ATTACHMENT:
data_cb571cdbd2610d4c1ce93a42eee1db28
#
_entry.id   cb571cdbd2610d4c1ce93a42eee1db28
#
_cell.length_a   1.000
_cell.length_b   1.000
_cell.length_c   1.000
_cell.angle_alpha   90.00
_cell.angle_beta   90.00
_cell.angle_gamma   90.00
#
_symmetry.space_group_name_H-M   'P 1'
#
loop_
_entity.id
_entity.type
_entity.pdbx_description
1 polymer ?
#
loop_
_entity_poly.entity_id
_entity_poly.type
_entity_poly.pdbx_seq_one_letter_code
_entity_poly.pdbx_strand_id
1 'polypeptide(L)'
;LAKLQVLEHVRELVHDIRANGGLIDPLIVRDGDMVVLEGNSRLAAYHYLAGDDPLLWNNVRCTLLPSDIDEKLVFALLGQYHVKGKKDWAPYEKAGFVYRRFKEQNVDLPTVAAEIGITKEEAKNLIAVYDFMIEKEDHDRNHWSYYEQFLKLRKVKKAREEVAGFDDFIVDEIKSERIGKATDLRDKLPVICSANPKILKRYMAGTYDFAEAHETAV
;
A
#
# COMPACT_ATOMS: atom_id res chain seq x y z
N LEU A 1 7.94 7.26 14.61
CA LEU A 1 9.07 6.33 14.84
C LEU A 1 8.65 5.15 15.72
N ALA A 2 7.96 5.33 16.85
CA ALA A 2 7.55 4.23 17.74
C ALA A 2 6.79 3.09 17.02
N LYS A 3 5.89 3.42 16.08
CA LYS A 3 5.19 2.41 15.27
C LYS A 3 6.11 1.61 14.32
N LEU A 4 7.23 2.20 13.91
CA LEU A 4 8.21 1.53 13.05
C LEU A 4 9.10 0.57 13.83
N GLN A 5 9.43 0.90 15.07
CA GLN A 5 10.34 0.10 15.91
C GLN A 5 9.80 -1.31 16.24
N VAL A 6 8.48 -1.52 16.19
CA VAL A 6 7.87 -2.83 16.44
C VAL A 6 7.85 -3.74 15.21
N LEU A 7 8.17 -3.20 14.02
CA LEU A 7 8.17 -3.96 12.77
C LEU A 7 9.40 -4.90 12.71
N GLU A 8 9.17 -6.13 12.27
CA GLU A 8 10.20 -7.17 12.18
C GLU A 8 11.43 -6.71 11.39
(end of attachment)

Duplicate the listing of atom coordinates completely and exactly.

data_cb571cdbd2610d4c1ce93a42eee1db28
#
_entry.id   cb571cdbd2610d4c1ce93a42eee1db28
#
_cell.length_a   1.000
_cell.length_b   1.000
_cell.length_c   1.000
_cell.angle_alpha   90.00
_cell.angle_beta   90.00
_cell.angle_gamma   90.00
#
_symmetry.space_group_name_H-M   'P 1'
#
loop_
_entity.id
_entity.type
_entity.pdbx_description
1 polymer ?
#
loop_
_entity_poly.entity_id
_entity_poly.type
_entity_poly.pdbx_seq_one_letter_code
_entity_poly.pdbx_strand_id
1 'polypeptide(L)'
;LAKLQVLEHVRELVHDIRANGGLIDPLIVRDGDMVVLEGNSRLAAYHYLAGDDPLLWNNVRCTLLPSDIDEKLVFALLGQYHVKGKKDWAPYEKAGFVYRRFKEQNVDLPTVAAEIGITKEEAKNLIAVYDFMIEKEDHDRNHWSYYEQFLKLRKVKKAREEVAGFDDFIVDEIKSERIGKATDLRDKLPVICSANPKILKRYMAGTYDFAEAHETAV
;
A
#
# COMPACT_ATOMS: atom_id res chain seq x y z
N LEU A 1 7.94 7.26 14.61
CA LEU A 1 9.07 6.33 14.84
C LEU A 1 8.65 5.15 15.72
N ALA A 2 7.96 5.33 16.85
CA ALA A 2 7.55 4.23 17.74
C ALA A 2 6.79 3.09 17.02
N LYS A 3 5.89 3.42 16.08
CA LYS A 3 5.19 2.41 15.27
C LYS A 3 6.11 1.61 14.32
N LEU A 4 7.23 2.20 13.91
CA LEU A 4 8.21 1.53 13.05
C LEU A 4 9.10 0.57 13.83
N GLN A 5 9.43 0.90 15.07
CA GLN A 5 10.34 0.10 15.91
C GLN A 5 9.80 -1.31 16.24
N VAL A 6 8.48 -1.52 16.19
CA VAL A 6 7.87 -2.83 16.44
C VAL A 6 7.85 -3.74 15.21
N LEU A 7 8.17 -3.20 14.02
CA LEU A 7 8.17 -3.96 12.77
C LEU A 7 9.40 -4.90 12.71
N GLU A 8 9.17 -6.13 12.27
CA GLU A 8 10.20 -7.17 12.18
C GLU A 8 11.43 -6.71 11.39